Her recent study, Simple possession as a 'tool': Drug law enforcement practices among police officers in the context of depenalization in British Columbia, Canada suggests that the ‘law of the books’ can differ from the ‘law on the streets’ due to evolving sociolegal contexts. This work raises concerns for how B.C.’s new decriminalization policy may play out in everyday policing (to view the article, sign in with SFU ID).

Greer and her research team conducted in-depth interviews with 16 police officers in nine jurisdictions across the province to learn about their experiences interpreting and applying simple drug possession laws. The study was conducted in 2021, prior to the B.C. personal use exemption. However, drug enforcement practices already appeared to be creating local models of depenalization that relied on police discretion.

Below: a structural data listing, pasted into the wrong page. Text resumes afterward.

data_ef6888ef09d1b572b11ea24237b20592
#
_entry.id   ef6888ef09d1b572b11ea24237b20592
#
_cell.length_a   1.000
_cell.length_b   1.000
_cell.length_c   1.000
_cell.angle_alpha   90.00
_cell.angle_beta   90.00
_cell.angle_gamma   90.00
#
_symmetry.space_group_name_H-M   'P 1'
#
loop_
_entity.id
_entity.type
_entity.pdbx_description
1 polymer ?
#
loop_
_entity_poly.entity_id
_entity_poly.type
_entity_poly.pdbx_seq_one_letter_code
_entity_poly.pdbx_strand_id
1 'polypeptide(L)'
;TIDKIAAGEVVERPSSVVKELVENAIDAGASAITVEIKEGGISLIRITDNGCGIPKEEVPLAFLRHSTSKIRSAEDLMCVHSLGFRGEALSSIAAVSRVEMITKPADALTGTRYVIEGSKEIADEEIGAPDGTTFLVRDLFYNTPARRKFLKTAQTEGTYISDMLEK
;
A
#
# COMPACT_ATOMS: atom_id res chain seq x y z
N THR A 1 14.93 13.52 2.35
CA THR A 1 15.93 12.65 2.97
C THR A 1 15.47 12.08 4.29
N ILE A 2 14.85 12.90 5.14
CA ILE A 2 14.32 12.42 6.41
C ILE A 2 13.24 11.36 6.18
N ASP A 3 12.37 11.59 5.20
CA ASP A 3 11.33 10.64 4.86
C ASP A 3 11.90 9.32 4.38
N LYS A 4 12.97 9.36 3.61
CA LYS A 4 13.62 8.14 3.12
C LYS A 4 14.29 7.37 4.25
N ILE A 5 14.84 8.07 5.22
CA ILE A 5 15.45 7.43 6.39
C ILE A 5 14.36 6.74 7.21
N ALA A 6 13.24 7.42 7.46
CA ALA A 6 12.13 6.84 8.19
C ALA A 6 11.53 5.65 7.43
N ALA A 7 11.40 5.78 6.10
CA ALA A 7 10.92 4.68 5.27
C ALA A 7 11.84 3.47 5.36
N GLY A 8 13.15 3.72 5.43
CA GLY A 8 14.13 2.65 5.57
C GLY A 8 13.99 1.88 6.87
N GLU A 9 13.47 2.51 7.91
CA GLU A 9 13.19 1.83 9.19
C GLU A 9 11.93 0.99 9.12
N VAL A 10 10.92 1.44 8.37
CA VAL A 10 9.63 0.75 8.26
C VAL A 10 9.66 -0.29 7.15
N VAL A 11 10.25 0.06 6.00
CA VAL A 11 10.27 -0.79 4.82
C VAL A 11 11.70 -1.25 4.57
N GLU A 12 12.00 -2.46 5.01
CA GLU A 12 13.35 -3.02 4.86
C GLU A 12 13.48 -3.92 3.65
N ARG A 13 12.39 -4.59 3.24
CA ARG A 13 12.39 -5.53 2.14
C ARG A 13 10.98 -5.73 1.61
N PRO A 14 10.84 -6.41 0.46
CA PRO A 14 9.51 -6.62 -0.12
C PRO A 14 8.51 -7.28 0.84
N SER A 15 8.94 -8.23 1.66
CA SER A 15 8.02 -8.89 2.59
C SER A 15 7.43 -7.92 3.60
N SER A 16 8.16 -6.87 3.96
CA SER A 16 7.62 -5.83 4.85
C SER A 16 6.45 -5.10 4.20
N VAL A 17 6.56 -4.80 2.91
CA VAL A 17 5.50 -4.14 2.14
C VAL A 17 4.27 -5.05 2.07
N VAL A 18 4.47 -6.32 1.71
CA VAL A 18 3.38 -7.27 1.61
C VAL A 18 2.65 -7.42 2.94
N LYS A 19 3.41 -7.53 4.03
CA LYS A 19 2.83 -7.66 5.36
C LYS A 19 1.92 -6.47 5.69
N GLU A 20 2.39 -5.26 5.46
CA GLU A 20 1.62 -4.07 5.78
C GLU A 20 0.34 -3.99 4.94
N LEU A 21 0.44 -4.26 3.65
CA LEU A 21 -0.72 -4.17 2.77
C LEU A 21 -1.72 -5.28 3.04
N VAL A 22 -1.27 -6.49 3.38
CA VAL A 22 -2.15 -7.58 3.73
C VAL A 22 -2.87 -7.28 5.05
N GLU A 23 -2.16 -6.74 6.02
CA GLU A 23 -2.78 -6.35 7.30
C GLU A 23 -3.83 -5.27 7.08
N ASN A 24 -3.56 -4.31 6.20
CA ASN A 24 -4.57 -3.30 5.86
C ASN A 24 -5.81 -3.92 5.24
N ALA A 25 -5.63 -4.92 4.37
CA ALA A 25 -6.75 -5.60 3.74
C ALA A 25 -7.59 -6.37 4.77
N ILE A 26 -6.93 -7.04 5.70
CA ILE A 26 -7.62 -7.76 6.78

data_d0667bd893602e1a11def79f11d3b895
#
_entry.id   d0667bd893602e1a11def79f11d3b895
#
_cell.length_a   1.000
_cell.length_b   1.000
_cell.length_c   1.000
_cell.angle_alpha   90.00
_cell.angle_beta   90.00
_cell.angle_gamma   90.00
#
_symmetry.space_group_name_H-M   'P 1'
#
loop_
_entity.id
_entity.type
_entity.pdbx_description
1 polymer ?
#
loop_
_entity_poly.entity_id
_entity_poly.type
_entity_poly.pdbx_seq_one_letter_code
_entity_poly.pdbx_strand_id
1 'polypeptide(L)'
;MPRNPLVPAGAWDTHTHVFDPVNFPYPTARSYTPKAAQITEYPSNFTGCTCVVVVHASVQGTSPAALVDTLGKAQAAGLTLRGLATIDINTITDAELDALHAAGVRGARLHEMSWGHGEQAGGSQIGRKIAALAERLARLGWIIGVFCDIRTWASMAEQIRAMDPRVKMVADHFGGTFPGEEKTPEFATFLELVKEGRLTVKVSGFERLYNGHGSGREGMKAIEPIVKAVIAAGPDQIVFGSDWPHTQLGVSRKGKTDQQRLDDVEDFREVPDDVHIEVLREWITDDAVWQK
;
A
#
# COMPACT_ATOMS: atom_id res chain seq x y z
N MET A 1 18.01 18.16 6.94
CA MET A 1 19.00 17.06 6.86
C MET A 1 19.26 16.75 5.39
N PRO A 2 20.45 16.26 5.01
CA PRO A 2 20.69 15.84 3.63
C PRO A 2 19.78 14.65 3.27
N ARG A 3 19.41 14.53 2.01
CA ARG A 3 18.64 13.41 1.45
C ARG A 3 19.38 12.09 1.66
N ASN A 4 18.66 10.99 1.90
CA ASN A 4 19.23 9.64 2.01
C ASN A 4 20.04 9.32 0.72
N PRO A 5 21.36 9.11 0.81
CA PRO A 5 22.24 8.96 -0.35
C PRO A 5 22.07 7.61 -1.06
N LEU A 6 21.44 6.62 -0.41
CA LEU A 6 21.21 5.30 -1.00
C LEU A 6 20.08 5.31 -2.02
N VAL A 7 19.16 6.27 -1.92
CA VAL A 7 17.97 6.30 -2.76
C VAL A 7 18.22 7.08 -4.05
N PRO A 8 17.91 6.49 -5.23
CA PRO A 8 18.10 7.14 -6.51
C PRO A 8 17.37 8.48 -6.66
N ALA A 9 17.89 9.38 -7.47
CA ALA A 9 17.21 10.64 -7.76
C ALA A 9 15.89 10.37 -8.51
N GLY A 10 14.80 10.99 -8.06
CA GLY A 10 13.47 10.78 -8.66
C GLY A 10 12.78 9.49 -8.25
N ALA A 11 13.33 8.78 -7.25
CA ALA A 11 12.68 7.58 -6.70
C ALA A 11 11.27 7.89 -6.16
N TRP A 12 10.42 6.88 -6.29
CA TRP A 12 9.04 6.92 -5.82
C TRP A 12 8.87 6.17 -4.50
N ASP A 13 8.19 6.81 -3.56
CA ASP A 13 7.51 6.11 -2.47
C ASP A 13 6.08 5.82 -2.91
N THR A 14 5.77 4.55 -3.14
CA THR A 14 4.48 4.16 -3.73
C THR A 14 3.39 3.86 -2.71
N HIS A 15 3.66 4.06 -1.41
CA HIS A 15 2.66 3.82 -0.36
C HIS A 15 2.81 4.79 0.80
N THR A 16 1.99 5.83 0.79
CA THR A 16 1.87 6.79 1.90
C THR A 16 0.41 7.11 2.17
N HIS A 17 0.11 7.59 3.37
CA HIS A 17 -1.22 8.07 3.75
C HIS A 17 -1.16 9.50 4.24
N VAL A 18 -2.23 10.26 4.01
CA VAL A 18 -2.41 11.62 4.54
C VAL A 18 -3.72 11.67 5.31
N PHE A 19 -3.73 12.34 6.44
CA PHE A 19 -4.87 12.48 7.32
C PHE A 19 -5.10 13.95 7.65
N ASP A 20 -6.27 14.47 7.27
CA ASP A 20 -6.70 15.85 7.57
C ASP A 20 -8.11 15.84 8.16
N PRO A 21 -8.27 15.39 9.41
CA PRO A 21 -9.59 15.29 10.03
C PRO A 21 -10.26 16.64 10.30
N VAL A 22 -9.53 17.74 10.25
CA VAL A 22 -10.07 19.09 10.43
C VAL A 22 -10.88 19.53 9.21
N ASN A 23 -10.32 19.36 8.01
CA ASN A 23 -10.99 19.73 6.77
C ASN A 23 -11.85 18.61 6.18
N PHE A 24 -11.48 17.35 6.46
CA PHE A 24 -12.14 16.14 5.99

Evidence suggests police officers value agency in using simple possession as a ‘tool’ for other actions, such as investigating more serious offences. However, as Greer’s research shows, police discretion appeared to be inconsistently and inequitably applied, and that the ‘tool’ of simple possession was being used in ways for which it was not intended. In addition, whether or not simple possession was enforced varied from jurisdiction to jurisdiction. More rural areas were tougher on people in possession of drugs than in urban settings like Vancouver.

Greer suggests that a clearer approach to decriminalization would be to remove the element of police discretion from personal drug possession altogether. She also recommends that future reforms need to consider the many ways drug policies play out in day-to-day policing and how this impacts people in the community—especially those who are marginalized.